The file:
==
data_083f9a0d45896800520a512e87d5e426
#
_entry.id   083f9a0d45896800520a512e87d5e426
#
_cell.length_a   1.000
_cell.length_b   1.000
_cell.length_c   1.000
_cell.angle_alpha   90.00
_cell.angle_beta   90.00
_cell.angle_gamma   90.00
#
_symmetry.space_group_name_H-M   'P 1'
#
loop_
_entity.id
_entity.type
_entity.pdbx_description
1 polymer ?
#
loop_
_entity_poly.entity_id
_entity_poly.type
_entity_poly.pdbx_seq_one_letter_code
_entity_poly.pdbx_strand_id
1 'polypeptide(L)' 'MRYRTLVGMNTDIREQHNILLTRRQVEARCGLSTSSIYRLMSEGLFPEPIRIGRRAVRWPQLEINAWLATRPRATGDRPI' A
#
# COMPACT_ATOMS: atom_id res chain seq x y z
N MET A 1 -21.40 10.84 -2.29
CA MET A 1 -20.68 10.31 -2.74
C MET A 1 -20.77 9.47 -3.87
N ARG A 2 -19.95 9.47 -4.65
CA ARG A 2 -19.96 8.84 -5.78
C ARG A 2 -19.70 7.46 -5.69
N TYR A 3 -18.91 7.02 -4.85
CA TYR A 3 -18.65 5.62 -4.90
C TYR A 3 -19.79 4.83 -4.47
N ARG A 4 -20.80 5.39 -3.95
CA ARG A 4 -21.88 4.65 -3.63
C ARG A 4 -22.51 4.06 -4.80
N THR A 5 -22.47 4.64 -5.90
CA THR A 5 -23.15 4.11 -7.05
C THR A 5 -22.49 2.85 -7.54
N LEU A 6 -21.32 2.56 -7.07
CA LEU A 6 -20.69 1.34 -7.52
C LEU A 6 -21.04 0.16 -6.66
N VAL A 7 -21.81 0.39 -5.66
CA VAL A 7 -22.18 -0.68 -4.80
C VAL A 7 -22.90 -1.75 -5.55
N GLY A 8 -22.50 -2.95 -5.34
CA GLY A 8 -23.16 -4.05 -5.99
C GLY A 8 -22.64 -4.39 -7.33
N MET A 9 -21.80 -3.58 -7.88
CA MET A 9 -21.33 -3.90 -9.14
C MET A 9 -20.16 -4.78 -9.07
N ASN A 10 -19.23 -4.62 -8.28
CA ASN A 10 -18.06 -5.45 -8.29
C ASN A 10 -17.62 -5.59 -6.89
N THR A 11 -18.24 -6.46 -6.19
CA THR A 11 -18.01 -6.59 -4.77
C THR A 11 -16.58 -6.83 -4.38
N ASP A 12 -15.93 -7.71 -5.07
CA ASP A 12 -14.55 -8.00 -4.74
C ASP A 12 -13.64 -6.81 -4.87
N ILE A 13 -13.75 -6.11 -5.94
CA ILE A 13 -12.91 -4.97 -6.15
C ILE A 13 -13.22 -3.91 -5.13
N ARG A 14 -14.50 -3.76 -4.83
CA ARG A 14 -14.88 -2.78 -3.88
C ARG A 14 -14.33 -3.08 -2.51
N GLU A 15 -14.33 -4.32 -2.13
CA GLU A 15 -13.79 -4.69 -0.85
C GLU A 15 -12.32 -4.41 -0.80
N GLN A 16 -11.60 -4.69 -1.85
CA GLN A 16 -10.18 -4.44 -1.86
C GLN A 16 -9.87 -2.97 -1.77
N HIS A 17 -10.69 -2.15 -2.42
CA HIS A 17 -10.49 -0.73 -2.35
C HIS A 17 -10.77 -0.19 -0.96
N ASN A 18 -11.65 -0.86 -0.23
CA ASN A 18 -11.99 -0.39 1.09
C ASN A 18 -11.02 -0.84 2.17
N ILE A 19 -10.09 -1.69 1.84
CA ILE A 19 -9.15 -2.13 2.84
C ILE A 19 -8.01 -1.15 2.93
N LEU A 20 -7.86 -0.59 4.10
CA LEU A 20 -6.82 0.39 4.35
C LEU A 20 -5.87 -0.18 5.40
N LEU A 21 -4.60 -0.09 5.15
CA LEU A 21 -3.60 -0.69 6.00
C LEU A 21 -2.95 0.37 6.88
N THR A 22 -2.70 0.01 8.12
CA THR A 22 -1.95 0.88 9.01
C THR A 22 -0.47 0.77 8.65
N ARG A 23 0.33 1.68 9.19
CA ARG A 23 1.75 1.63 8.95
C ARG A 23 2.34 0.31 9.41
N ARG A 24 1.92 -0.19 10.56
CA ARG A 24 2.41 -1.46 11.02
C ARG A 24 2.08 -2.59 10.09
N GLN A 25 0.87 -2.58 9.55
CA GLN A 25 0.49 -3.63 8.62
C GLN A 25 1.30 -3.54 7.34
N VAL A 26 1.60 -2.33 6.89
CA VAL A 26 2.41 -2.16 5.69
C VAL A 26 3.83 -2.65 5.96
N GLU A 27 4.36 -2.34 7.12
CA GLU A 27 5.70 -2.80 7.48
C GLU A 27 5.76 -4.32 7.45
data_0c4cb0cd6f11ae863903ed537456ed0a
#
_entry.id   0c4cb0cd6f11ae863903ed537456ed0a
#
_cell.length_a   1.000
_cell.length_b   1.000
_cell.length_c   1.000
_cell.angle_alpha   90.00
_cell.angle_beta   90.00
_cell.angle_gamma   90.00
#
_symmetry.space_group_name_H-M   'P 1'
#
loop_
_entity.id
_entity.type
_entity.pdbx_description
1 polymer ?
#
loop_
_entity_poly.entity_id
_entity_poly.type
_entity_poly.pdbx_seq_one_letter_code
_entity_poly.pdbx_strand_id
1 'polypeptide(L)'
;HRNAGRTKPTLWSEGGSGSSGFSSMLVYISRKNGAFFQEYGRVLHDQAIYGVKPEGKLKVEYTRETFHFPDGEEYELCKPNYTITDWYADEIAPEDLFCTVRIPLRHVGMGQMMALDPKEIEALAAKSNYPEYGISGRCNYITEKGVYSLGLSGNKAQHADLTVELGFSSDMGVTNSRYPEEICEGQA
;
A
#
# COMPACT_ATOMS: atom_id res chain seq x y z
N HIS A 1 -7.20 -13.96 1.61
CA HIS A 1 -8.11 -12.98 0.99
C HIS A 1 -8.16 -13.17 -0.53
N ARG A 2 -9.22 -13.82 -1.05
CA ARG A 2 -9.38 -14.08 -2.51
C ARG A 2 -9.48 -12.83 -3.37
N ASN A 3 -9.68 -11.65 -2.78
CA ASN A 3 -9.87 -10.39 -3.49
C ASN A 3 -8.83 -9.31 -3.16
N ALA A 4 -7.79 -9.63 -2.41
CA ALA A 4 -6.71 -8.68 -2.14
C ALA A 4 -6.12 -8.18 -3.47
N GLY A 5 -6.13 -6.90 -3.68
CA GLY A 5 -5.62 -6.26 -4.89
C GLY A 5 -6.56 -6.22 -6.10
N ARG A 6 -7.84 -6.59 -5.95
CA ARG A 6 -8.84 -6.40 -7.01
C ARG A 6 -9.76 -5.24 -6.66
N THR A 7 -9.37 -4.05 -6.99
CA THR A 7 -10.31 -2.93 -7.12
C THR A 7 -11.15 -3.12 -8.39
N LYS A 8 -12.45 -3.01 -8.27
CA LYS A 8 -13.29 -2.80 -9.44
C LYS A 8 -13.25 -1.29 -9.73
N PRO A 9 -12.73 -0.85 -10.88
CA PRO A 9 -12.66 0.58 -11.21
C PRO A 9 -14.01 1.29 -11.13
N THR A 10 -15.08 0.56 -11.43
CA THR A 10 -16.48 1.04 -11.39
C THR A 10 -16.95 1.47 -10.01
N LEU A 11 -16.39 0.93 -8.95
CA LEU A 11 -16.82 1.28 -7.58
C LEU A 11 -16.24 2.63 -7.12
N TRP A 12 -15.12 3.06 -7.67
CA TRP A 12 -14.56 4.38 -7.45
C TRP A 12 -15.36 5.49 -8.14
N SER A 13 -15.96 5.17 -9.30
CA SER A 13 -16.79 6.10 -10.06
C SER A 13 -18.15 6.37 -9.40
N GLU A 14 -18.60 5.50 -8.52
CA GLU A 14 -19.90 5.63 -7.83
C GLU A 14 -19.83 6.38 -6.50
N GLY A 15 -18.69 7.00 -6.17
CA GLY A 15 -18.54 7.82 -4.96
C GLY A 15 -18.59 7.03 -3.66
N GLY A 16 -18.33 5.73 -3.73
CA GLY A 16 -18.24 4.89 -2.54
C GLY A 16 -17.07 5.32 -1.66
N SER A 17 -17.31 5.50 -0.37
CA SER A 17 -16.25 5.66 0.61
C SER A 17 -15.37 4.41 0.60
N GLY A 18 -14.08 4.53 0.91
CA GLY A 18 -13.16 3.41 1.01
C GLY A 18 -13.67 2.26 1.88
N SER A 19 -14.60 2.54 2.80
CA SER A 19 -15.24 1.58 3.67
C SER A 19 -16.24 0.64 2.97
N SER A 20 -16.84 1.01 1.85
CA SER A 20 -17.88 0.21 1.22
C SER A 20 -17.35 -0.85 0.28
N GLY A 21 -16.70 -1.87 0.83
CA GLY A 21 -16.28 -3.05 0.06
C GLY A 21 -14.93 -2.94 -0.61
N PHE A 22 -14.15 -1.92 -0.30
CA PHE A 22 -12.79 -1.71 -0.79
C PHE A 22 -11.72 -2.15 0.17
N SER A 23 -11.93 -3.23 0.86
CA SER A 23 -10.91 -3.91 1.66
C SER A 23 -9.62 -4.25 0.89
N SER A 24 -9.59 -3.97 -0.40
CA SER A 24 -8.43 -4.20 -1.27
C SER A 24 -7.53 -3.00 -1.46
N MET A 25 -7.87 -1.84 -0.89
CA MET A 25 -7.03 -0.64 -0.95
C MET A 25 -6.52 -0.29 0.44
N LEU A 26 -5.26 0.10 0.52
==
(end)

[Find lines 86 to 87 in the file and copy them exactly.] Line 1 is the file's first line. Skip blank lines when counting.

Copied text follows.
CA LEU A 20 -6.82 0.39 4.35
C LEU A 20 -5.87 -0.18 5.40